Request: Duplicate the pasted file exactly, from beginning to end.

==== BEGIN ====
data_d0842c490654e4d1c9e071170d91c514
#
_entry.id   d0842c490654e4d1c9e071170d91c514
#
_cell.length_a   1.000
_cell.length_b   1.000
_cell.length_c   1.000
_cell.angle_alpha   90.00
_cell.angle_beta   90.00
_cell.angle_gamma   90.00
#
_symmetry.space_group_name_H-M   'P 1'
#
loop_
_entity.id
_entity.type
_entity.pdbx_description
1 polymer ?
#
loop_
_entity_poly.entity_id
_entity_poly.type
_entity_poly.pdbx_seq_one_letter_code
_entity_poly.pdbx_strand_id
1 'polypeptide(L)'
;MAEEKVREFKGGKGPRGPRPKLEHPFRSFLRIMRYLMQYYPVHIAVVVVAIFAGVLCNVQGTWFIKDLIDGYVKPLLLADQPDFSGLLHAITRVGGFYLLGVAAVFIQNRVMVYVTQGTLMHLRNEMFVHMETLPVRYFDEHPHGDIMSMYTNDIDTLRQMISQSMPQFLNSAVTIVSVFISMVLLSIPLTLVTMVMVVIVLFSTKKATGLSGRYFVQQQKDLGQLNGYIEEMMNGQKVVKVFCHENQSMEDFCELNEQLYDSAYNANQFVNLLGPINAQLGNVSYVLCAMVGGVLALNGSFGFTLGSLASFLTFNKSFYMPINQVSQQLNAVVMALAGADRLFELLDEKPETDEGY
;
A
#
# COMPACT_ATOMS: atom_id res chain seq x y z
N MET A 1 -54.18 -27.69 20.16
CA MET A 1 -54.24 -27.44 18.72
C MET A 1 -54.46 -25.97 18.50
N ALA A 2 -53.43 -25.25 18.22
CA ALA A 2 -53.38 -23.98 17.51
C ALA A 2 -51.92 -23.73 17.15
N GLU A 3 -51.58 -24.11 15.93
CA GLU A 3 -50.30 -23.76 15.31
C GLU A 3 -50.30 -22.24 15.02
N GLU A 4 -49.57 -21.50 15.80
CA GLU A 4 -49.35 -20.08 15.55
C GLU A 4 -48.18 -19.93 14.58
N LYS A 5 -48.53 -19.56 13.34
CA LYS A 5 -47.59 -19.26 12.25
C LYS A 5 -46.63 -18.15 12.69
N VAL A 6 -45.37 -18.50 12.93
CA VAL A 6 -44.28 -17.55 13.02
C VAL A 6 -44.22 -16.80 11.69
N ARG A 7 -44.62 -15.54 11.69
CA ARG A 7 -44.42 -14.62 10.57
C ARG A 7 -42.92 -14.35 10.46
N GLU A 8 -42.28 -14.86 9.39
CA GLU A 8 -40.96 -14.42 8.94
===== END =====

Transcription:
data_d0842c490654e4d1c9e071170d91c514
#
_entry.id   d0842c490654e4d1c9e071170d91c514
#
_cell.length_a   1.000
_cell.length_b   1.000
_cell.length_c   1.000
_cell.angle_alpha   90.00
_cell.angle_beta   90.00
_cell.angle_gamma   90.00
#
_symmetry.space_group_name_H-M   'P 1'
#
loop_
_entity.id
_entity.type
_entity.pdbx_description
1 polymer ?
#
loop_
_entity_poly.entity_id
_entity_poly.type
_entity_poly.pdbx_seq_one_letter_code
_entity_poly.pdbx_strand_id
1 'polypeptide(L)'
;MAEEKVREFKGGKGPRGPRPKLEHPFRSFLRIMRYLMQYYPVHIAVVVVAIFAGVLCNVQGTWFIKDLIDGYVKPLLLADQPDFSGLLHAITRVGGFYLLGVAAVFIQNRVMVYVTQGTLMHLRNEMFVHMETLPVRYFDEHPHGDIMSMYTNDIDTLRQMISQSMPQFLNSAVTIVSVFISMVLLSIPLTLVTMVMVVIVLFSTKKATGLSGRYFVQQQKDLGQLNGYIEEMMNGQKVVKVFCHENQSMEDFCELNEQLYDSAYNANQFVNLLGPINAQLGNVSYVLCAMVGGVLALNGSFGFTLGSLASFLTFNKSFYMPINQVSQQLNAVVMALAGADRLFELLDEKPETDEGY
;
A
#
# COMPACT_ATOMS: atom_id res chain seq x y z
N MET A 1 -54.18 -27.69 20.16
CA MET A 1 -54.24 -27.44 18.72
C MET A 1 -54.46 -25.97 18.50
N ALA A 2 -53.43 -25.25 18.22
CA ALA A 2 -53.38 -23.98 17.51
C ALA A 2 -51.92 -23.73 17.15
N GLU A 3 -51.58 -24.11 15.93
CA GLU A 3 -50.30 -23.76 15.31
C GLU A 3 -50.30 -22.24 15.02
N GLU A 4 -49.57 -21.50 15.80
CA GLU A 4 -49.35 -20.08 15.55
C GLU A 4 -48.18 -19.93 14.58
N LYS A 5 -48.53 -19.56 13.34
CA LYS A 5 -47.59 -19.26 12.25
C LYS A 5 -46.63 -18.15 12.69
N VAL A 6 -45.37 -18.50 12.93
CA VAL A 6 -44.28 -17.55 13.02
C VAL A 6 -44.22 -16.80 11.69
N ARG A 7 -44.62 -15.54 11.69
CA ARG A 7 -44.42 -14.62 10.57
C ARG A 7 -42.92 -14.35 10.46
N GLU A 8 -42.28 -14.86 9.39
CA GLU A 8 -40.96 -14.42 8.94